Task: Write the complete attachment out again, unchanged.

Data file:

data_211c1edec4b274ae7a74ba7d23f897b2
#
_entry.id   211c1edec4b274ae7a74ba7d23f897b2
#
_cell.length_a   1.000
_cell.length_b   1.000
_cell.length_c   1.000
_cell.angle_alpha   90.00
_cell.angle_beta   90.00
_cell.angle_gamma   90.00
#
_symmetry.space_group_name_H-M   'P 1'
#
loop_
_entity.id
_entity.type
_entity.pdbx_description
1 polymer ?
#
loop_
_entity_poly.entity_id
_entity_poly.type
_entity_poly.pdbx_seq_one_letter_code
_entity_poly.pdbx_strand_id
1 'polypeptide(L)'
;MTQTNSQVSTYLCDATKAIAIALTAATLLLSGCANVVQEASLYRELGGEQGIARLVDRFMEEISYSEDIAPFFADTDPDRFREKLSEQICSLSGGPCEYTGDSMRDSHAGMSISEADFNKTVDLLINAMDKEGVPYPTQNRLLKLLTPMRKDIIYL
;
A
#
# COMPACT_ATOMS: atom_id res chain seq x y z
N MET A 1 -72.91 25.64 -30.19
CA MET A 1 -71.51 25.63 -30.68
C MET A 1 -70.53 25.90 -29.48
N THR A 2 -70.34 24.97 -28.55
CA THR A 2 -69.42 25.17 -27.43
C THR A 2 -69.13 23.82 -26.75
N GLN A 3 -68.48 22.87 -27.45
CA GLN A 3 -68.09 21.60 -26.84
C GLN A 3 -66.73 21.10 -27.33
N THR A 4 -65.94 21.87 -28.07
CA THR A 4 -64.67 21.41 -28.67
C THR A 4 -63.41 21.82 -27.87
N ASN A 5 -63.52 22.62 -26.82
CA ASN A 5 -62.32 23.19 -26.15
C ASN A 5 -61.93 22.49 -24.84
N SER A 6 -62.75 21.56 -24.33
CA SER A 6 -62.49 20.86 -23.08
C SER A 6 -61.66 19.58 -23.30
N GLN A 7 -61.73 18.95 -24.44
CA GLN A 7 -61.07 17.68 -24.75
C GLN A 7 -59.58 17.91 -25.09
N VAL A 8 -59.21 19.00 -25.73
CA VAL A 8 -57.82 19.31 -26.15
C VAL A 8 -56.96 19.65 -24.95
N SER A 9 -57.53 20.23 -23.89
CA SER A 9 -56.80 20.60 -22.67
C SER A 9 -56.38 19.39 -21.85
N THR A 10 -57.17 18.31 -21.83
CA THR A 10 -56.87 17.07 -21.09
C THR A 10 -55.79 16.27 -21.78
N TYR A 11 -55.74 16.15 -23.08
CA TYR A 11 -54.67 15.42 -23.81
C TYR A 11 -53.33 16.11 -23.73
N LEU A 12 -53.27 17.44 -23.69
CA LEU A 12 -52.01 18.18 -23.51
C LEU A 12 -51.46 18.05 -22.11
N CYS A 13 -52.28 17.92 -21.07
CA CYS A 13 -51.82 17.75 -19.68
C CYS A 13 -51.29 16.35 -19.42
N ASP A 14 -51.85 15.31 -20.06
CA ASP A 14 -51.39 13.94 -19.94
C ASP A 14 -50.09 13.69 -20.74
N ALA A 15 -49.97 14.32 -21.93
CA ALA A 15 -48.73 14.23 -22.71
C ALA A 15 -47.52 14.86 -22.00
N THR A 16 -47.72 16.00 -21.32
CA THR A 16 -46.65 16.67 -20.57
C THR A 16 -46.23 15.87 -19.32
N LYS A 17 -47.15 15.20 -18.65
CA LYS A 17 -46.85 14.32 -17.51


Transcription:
data_211c1edec4b274ae7a74ba7d23f897b2
#
_entry.id   211c1edec4b274ae7a74ba7d23f897b2
#
_cell.length_a   1.000
_cell.length_b   1.000
_cell.length_c   1.000
_cell.angle_alpha   90.00
_cell.angle_beta   90.00
_cell.angle_gamma   90.00
#
_symmetry.space_group_name_H-M   'P 1'
#
loop_
_entity.id
_entity.type
_entity.pdbx_description
1 polymer ?
#
loop_
_entity_poly.entity_id
_entity_poly.type
_entity_poly.pdbx_seq_one_letter_code
_entity_poly.pdbx_strand_id
1 'polypeptide(L)'
;MTQTNSQVSTYLCDATKAIAIALTAATLLLSGCANVVQEASLYRELGGEQGIARLVDRFMEEISYSEDIAPFFADTDPDRFREKLSEQICSLSGGPCEYTGDSMRDSHAGMSISEADFNKTVDLLINAMDKEGVPYPTQNRLLKLLTPMRKDIIYL
;
A
#
# COMPACT_ATOMS: atom_id res chain seq x y z
N MET A 1 -72.91 25.64 -30.19
CA MET A 1 -71.51 25.63 -30.68
C MET A 1 -70.53 25.90 -29.48
N THR A 2 -70.34 24.97 -28.55
CA THR A 2 -69.42 25.17 -27.43
C THR A 2 -69.13 23.82 -26.75
N GLN A 3 -68.48 22.87 -27.45
CA GLN A 3 -68.09 21.60 -26.84
C GLN A 3 -66.73 21.10 -27.33
N THR A 4 -65.94 21.87 -28.07
CA THR A 4 -64.67 21.41 -28.67
C THR A 4 -63.41 21.82 -27.87
N ASN A 5 -63.52 22.62 -26.82
CA ASN A 5 -62.32 23.19 -26.15
C ASN A 5 -61.93 22.49 -24.84
N SER A 6 -62.75 21.56 -24.33
CA SER A 6 -62.49 20.86 -23.08
C SER A 6 -61.66 19.58 -23.30
N GLN A 7 -61.73 18.95 -24.44
CA GLN A 7 -61.07 17.68 -24.75
C GLN A 7 -59.58 17.91 -25.09
N VAL A 8 -59.21 19.00 -25.73
CA VAL A 8 -57.82 19.31 -26.15
C VAL A 8 -56.96 19.65 -24.95
N SER A 9 -57.53 20.23 -23.89
CA SER A 9 -56.80 20.60 -22.67
C SER A 9 -56.38 19.39 -21.85
N THR A 10 -57.17 18.31 -21.83
CA THR A 10 -56.87 17.07 -21.09
C THR A 10 -55.79 16.27 -21.78
N TYR A 11 -55.74 16.15 -23.08
CA TYR A 11 -54.67 15.42 -23.81
C TYR A 11 -53.33 16.11 -23.73
N LEU A 12 -53.27 17.44 -23.69
CA LEU A 12 -52.01 18.18 -23.51
C LEU A 12 -51.46 18.05 -22.11
N CYS A 13 -52.28 17.92 -21.07
CA CYS A 13 -51.82 17.75 -19.68
C CYS A 13 -51.29 16.35 -19.42
N ASP A 14 -51.85 15.31 -20.06
CA ASP A 14 -51.39 13.94 -19.94
C ASP A 14 -50.09 13.69 -20.74
N ALA A 15 -49.97 14.32 -21.93
CA ALA A 15 -48.73 14.23 -22.71
C ALA A 15 -47.52 14.86 -22.00
N THR A 16 -47.72 16.00 -21.32
CA THR A 16 -46.65 16.67 -20.57
C THR A 16 -46.23 15.87 -19.32
N LYS A 17 -47.15 15.20 -18.65
CA LYS A 17 -46.85 14.32 -17.51